Just Enough: What Amounts to Success for a Synthetic Opioid Antidote.

Courtesy Photo | The powdery dust next to the penny is 2mg of fentanyl. Just 2mg can be lethal to......read moreread more

Courtesy Photo | The powdery dust next to the penny is 2mg of fentanyl. Just 2mg can be lethal to people. Source: U.S. Drug Enforcement Administration (DEA). Fentanyl. DEA website. https://www.dea.gov/galleries/drug-images/fentanyl. Accessed May 26, 2020. see less | View Image Page



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Defense Threat Reduction Agency's Chemical and Biological Technologies Department

The first wave of deaths in the opioid epidemic began in 1999. By 2018, more than 450,000 Americans had died from opioid intoxication or overdoses,1, 2 and synthetic opioids had established themselves as an emerging threat to warfighters and first responders. An antidote for an opioid overdose is naloxone, but the amount that reverses an overdose of a natural opioid, such as morphine, is not effective against synthetic opioids such as carfentanil, a fentanyl-based sedative used on elephants and other large mammals.

Even an accidental exposure to microgram levels of carfentanil can lead to intoxication and the need for medical countermeasures that quickly reverse the adverse effects. But how much naloxone is an efficacious antidote? To answer this question, the Defense Threat Reduction Agency’s Chemical and Biological Technologies Department (DTRA CB) is supporting research performed by the U.S. Army Medical Research Institute of Chemical Defense (USAMRICD).

USAMRICD scientists conducted naloxone safety and efficacy studies using a combination of physiological and behavioral assessments in two animal models (small animal and a nonhuman primate). The physiological assessment evaluates respiratory rate, heart rate, blood pressure, etc., for the efficacy and safety of the naloxone doses given to the animals to counter their exposures to carfentanil. The behavioral assessment makes use of reward-based tasks to identify when the animal returns to ‘normal’ behavior after exposure to carfentanil and administration of naloxone. The research seeks to identify the safe and efficacious dose of naloxone, the frequency in which that dose must be administered, and the point in time when the animal is able to quickly and correctly perform a reward-based task. Reward-based testing in a nonhuman primate has relevance for human-based tasks as the testing measures changes in speed and accuracy in performing a trained task.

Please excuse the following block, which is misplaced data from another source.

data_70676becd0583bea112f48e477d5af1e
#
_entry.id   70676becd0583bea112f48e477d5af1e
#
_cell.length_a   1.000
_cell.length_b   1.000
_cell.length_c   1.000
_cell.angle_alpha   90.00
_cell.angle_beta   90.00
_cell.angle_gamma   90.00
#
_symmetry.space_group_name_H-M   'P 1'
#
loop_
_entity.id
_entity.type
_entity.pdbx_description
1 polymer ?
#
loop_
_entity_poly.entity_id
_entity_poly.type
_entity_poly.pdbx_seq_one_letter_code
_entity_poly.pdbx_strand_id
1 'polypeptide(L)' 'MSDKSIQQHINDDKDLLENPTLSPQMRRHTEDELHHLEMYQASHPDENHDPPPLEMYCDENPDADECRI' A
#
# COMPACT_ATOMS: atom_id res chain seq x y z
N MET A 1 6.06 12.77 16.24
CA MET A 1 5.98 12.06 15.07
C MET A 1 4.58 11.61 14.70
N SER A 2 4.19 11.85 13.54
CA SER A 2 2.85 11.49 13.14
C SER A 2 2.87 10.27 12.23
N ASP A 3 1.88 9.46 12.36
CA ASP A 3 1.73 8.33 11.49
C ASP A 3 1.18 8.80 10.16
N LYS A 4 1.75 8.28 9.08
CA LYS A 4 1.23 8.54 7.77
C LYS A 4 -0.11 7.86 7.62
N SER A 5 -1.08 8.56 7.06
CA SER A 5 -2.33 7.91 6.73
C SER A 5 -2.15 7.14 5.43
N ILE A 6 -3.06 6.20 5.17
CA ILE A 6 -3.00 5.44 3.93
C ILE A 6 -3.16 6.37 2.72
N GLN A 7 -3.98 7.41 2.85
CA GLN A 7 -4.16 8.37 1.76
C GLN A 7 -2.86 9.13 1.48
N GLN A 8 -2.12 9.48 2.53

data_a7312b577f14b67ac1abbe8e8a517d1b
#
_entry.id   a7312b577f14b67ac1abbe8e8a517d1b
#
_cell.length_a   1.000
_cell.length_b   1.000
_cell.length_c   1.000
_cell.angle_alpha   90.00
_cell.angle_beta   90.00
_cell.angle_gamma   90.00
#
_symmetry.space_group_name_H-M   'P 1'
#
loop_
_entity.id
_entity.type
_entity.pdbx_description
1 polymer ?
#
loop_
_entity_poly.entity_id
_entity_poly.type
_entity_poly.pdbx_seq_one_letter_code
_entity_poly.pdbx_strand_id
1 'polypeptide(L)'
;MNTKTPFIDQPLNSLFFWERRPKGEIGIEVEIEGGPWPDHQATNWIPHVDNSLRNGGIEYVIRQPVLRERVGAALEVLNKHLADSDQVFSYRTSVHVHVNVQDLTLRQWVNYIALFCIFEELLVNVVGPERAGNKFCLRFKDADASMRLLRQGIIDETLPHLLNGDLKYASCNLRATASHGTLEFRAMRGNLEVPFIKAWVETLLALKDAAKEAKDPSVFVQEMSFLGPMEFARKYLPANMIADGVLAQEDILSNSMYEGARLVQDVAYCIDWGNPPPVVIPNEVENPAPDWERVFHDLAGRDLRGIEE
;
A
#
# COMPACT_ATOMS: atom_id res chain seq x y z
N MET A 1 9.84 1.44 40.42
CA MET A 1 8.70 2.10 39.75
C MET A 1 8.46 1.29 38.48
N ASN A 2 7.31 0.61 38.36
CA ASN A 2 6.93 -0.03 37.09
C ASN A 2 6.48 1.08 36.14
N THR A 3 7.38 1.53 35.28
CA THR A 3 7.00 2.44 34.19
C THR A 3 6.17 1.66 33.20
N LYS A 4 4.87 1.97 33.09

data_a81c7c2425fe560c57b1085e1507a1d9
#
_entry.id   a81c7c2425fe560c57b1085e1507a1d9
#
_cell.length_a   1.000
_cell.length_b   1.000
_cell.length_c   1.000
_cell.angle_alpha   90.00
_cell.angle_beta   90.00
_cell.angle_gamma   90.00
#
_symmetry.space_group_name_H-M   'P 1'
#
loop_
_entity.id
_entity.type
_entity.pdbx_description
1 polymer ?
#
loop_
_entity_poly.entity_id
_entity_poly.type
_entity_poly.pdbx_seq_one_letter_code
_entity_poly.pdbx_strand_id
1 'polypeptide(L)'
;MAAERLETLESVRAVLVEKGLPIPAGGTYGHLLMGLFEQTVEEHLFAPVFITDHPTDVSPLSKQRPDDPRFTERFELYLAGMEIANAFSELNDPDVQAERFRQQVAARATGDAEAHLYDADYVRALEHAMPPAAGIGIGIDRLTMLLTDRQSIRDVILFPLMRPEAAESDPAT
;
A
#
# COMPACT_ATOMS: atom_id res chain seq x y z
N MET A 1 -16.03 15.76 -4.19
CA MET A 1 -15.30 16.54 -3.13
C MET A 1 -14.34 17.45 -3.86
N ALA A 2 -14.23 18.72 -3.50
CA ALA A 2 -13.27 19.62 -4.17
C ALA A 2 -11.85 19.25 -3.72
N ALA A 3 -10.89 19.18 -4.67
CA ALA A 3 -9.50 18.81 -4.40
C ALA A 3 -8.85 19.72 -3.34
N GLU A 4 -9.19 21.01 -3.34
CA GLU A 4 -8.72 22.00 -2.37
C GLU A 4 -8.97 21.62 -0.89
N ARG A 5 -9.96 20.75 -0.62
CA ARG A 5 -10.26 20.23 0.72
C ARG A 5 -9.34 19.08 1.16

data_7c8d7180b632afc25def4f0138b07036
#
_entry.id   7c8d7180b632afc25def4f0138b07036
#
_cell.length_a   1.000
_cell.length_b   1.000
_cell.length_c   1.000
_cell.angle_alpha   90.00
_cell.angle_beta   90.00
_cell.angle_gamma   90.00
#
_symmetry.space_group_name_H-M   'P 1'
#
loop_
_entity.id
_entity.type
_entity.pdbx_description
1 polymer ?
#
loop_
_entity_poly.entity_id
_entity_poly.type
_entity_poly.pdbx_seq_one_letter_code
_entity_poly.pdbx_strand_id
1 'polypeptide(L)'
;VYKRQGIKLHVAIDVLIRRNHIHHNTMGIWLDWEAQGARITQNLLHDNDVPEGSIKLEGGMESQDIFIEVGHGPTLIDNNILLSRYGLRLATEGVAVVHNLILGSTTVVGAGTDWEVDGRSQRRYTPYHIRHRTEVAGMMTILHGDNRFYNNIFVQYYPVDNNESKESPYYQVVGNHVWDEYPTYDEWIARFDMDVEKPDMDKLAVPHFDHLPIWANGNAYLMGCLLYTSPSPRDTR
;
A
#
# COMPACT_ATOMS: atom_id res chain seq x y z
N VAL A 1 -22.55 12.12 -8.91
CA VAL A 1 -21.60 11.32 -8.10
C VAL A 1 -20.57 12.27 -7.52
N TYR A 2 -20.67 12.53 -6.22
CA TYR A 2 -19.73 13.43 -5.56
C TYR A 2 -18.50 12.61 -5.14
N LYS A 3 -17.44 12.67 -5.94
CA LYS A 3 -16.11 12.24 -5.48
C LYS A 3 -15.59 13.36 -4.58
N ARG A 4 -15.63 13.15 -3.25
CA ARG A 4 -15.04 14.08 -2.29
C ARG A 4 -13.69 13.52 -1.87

Based on study data, scientists have identified the therapeutic dose (for official use only) of naloxone that safely and effectively reverses the effects of carfentanil intoxication. In 2019, results from this research were transitioned to the Joint Program Executive Office Medical Countermeasure Systems through a signed Data Transition Agreement. The research finding has enabled the Department of Defense’s Rapid Opioid Countermeasure System (ROCS) Program of Record to engage a pharmaceutical company to develop an autoinjector for administering the therapeutic dose of naloxone.

Through a separately funded effort, DTRA CB is also developing a higher concentration of naloxone that will be available in a larger, multidose vial. When taking care of warfighters and first responders exposed to carfentanil or an equally potent synthetic opioid, the availability of the vial of concentrated naloxone will enable the medic or clinician to prepare efficacious doses as needed and reduce the frequency of reaching for another vial of naloxone.
With the therapeutic dose of naloxone identified, research at USAMRICD continues, through DTRA CB’s support, to learn how often the dose must be administered to effectively reverse a fentanyl-based intoxication. In 2022, a stronger dose of naloxone will become available to warfighters and first responders who will be on the frontlines to defend themselves and others against attacks of carfentanil and other fentanyl-based synthetic opioids. The stronger drug may also help prevent deaths due to intoxication from synthetic opioids.

POC: Kensey Amaya, This email address is being protected from spambots. You need JavaScript enabled to view it.

1. Centers for Disease Control and Prevention (CDC). Opioid data analysis and resources. CDC website. https://www.cdc.gov/drugoverdose/data/analysis.html. [Page last reviewed on March 19, 2020.] Accessed May 26, 2020.

2. Healthline. 2018. Opioid intoxication. Healthline website. https://www.healthline.com/health/ opioid-intoxication. [Page last reviewed on September 7, 2018.] Accessed May 26, 2020.



Date Taken:07.30.2020
Date Posted:07.30.2020 11:11
Story ID:374898

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